Artful people create 'pseudo-events'. Western consumers demand them. They fulfil a purpose. They satisfy our 'extravagant expectations'.
Daniel Boorstin coined the term 'pseudo-event' in his book 'The Image', first published in 1962. The following mini-excerpts from the book are linked for readability. They are in order of appearance but are out of context. The words are all Boorstin's...
Notes from The Image by Daniel Boorstin (1962)
'In this book I describe the world of our making, how we have used our wealth, our literacy, our technology and our progress, to create the thicket of unreality which stands between us and the facts of life.
We expect anything and everything. We expect the contradictory and the impossible.
We have become so accustomed to our illusions that we mistake them for reality. We demand them. And we demand that there be always more of them, bigger and better and more vivid. They are the world of our making: the world of the image.
To dispel the ghosts which populate the world of our making will not give us the power to conquer the real enemies of the real world or to remake the real world. But it may help us discover that we cannot make the world in our image.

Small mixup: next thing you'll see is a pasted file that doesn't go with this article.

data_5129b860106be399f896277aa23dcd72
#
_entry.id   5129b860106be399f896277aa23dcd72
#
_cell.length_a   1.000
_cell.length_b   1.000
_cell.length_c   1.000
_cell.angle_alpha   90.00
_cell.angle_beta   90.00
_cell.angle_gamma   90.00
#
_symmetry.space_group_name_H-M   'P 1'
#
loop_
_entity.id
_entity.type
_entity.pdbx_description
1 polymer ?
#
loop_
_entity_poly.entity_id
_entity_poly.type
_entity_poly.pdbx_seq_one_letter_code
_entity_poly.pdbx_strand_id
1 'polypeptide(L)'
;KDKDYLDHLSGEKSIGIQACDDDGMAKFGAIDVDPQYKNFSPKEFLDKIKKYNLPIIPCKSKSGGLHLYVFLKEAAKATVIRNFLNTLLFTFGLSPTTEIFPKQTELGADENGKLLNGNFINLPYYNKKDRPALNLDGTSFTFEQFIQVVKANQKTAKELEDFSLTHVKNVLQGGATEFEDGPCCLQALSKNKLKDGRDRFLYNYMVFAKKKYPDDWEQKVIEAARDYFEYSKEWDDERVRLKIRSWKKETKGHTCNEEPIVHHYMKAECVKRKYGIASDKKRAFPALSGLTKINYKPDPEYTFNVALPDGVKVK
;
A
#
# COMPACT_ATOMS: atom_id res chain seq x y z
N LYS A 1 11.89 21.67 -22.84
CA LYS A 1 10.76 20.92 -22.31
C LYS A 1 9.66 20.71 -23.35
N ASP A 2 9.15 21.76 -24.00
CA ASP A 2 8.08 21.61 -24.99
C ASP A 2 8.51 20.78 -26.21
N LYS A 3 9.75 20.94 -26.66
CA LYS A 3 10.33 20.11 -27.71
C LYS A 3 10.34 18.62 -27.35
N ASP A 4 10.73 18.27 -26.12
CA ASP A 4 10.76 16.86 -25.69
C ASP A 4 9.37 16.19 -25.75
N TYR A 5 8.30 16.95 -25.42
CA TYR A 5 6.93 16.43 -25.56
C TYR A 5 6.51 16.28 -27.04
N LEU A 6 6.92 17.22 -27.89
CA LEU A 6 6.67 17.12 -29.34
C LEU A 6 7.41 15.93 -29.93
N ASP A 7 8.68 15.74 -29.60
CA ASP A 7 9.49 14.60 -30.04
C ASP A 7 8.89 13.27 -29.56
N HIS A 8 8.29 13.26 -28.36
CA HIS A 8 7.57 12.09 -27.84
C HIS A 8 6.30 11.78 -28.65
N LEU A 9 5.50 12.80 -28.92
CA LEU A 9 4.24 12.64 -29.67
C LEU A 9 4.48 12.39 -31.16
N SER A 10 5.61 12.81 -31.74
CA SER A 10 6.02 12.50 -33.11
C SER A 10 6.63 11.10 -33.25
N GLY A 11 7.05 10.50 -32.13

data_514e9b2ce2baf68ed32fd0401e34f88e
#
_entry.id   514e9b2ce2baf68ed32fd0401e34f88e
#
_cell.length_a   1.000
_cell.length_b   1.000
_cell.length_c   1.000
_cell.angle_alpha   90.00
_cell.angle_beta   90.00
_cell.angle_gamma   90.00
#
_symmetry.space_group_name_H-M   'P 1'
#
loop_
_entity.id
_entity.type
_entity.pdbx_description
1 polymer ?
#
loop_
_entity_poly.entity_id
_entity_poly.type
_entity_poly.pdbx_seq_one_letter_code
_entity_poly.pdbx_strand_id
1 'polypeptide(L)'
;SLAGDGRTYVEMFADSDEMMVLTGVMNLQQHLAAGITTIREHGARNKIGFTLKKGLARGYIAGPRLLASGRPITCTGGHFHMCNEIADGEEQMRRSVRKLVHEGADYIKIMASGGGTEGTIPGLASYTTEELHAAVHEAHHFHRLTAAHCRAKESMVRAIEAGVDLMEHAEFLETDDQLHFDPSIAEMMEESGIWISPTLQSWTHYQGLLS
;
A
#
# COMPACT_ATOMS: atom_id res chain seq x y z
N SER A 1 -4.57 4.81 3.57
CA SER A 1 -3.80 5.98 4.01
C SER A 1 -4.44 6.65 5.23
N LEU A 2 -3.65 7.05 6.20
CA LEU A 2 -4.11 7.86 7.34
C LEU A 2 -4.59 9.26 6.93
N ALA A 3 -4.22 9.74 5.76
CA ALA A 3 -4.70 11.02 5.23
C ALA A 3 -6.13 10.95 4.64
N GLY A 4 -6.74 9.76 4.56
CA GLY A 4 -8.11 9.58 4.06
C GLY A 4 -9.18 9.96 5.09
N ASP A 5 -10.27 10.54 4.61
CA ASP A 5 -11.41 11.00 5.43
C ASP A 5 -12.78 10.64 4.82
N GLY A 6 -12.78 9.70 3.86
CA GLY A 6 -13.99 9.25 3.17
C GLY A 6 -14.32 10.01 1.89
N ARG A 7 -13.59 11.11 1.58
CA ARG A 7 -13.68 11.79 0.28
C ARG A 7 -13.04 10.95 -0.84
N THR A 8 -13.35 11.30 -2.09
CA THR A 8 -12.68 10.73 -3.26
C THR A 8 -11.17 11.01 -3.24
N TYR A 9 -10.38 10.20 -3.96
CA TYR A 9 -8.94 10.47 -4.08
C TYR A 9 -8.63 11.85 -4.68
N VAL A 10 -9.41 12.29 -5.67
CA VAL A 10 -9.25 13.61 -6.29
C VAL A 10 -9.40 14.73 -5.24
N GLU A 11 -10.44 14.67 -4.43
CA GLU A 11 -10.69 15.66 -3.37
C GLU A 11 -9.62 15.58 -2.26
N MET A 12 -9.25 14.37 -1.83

1) Is not spontaneous, but comes about because someone has planned, planted, or incited it.
2) Is planted primarily (not always exclusively) for the immediate purpose of being reported or reproduced. Therefore, its occurrence is arranged for the convenience of the reporting or reproducing media. Its success is measured by how widely it is reported. Time relations in it are commonly fictitious or factitious; ... the question 'Is it real?', is less important than 'Is it newsworthy?'
3) Its relation to the underlying reality of the situation is ambiguous… Without some of this ambiguity a pseudo-event cannot be very interesting.
4) Usually it is intended to be a self-fulfilling prophecy.
The disproportion between what an informed citizen needs to know and what he can know is ever greater. The disproportion grows with the increase of the officials' powers of concealment and contrivance... A deft administrator these days…must master 'the technique of denying the truth without actually lying'.
The pseudo events which flood our consciousness are neither true nor false in the old familiar senses. The very same advances which have made them possible have also made the images - however planned, contrived, or distorted - more vivid, more attractive, more impressive, and more persuasive than reality itself.
We have become eager accessories to the great hoaxes of the age… pseudo-events, from their very nature, tend to be more interesting and more attractive than spontaneous events… Earnest, well-informed citizens seldom notice that their experience of spontaneous events is blurred by pseudo-events. Yet nowadays, the more industriously they work at 'informing' themselves, the more this tends to be true.